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In Which I Contemplate Divorcing Google

By 09/05/2012July 19th, 2017blogging
Google is Watching you

Google is Watching You

It’s been quite a marriage. 9 years, to be precise.

Back in 2003, I fell for Google the first time, called Google ‘God’, for its ready answers to everything from ‘how to cook a roast chicken’  to ‘what is a large hadron collider’.

The same year, I opened my first Gmail account. Then another. Then I got myself a Google Blog, I got in to Google Chat, worked with Google docs, owned an Android phone for a bit. Last year I got on Google Plus, and began to watch some of my favorite shows on Youtube.

I’ve been married to Google and rely on it on a daily basis almost as much (gasp!) as I do on my real-life husband– and though I joked about how much of my life is lived on my blog and my mails, I did not realize how much of a hold Google had on me till I began to read this: How I divorced Google , of which the following is an excerpt.

When I sit at home, Google (unless I consciously prevent it) knows where I sit, on what machine, and what time of day I’m there. Data is collected not only from the search engine site, but sites that I visit that have Google maps, and so forth. The penetration of Google’s ability to sniff a single individual’s location and preferences is unprecedented. Google knows more about me than my mother.

Then, as I read about cookies, and super cookies and redirected host files, I hit another realization: I’m not equipped to do this—I can’t go after cookies, eliminate super cookies and then evade going to Google sites forever, not only because Google is everywhere, but also because, like a whole bunch of other people, I’m a tech-dunce.

As a writer, I’ve had a few ‘conspiracy-theory-like’ nightmares since, where Google would be able to buy and sell us (it already acquires and uses our info), choose our mates, and decide the fates of our children.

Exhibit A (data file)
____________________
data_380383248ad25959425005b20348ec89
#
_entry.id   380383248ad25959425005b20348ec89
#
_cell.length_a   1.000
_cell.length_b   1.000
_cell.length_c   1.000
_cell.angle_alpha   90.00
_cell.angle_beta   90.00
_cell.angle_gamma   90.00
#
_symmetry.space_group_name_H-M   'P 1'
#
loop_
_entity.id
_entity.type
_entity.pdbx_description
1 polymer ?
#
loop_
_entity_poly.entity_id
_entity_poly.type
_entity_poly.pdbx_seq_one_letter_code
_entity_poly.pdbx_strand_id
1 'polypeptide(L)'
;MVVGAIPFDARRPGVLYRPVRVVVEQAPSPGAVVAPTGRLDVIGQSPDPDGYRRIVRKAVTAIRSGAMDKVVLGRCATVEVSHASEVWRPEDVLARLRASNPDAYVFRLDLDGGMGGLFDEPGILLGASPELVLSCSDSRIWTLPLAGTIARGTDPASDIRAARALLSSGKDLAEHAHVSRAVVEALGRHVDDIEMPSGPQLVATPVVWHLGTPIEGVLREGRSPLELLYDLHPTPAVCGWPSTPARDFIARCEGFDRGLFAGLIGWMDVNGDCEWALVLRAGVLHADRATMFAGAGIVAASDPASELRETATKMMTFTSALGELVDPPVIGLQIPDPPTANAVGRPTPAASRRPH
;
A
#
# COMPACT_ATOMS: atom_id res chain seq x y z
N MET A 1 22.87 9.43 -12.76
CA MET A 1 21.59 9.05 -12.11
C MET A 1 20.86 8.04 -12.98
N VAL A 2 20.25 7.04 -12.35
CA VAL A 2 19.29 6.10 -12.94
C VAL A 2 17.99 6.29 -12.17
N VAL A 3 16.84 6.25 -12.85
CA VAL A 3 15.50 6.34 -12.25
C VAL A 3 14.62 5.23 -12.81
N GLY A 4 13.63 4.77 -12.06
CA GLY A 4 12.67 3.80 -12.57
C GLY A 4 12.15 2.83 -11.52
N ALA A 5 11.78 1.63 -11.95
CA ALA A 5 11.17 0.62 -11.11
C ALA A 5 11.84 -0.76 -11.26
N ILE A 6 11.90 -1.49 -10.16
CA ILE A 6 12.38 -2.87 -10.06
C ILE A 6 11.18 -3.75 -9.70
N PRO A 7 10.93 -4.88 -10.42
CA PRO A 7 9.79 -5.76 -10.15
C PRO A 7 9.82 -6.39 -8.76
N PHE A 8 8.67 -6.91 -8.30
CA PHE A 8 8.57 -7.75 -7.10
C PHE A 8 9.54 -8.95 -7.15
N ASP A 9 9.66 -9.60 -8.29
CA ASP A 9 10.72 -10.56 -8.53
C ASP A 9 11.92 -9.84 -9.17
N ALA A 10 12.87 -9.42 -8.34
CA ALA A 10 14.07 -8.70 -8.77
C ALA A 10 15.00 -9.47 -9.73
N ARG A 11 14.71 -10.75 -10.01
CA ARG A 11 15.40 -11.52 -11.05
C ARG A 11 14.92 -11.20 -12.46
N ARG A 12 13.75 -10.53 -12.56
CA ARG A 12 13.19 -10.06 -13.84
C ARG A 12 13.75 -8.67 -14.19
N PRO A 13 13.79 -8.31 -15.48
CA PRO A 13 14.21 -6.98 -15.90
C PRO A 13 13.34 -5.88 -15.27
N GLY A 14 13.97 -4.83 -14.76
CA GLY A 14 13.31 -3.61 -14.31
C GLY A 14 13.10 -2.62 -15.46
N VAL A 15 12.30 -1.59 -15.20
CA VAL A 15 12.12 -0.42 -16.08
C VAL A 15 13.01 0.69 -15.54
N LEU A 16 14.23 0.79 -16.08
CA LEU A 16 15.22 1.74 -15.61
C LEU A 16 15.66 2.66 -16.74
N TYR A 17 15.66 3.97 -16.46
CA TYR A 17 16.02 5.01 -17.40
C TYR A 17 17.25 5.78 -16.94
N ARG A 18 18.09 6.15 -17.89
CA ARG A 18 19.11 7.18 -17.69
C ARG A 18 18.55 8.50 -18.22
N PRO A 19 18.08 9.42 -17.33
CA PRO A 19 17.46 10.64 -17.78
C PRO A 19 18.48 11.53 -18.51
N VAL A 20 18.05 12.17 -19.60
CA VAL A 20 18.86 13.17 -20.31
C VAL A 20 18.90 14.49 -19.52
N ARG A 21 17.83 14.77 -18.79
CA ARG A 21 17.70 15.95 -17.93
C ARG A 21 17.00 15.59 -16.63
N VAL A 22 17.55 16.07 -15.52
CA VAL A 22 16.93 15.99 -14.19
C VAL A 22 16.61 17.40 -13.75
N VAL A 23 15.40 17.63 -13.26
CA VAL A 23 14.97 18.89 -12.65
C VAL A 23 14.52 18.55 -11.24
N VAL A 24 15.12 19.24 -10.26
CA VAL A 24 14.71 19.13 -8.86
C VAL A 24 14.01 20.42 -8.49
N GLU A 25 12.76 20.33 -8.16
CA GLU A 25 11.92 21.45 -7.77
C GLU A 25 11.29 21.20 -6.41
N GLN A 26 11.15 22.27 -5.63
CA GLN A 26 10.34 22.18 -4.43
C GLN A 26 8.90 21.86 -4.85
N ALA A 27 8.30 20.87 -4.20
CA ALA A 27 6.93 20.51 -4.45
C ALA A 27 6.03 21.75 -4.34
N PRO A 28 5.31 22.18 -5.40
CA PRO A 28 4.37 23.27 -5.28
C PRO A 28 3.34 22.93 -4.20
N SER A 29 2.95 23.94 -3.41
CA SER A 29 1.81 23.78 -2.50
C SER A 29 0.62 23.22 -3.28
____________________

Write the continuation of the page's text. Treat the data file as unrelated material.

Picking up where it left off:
Privacy, once compromised, can lead to any slippery slope, after all.

But for the time being, I’ve decided to ignore these scenarios. It isn’t just Google. All of them do it—Google is just the biggest Shark. So, I’ll go back to my cocoon of the free bounties of Gmails and You tubes and Blogger, and pretend that all is well with me and Google. Isn’t that what most marriages are about, anyway?

When this post publishes, Google will know exactly when and where it was put up, and by whom. In a few years from now, they might decide (and be in a position to) to take action.

One thing is sure, they, not me, would have that last laugh. Because, unlike Tom Henderson who managed to divorce Google, I’m both lazy and stupid (besides being a scatterbrained writer).

What is your take on Google? On its Privacy policies? Are you on/ do you use anything Google-related? If, like me, you’re married to Google, have you ever contemplated divorce?


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Damyanti Biswas

Damyanti Biswas is the author of You Beneath Your Skin and numerous short stories that have been published in magazines and anthologies in the US, the UK, and Asia. She has been shortlisted for Best Small Fictions and Bath Novel Awards and is co-editor of the Forge Literary Magazine. Her literary crime thriller series, the Blue Mumbai, is represented by Lucienne Diver from The Knight Agency. Both The Blue Bar and The Blue Monsoon were published in 2023.

I appreciate comments, and I always visit back. If you're having trouble commenting, let me know via the contact form, or tweet me up @damyantig !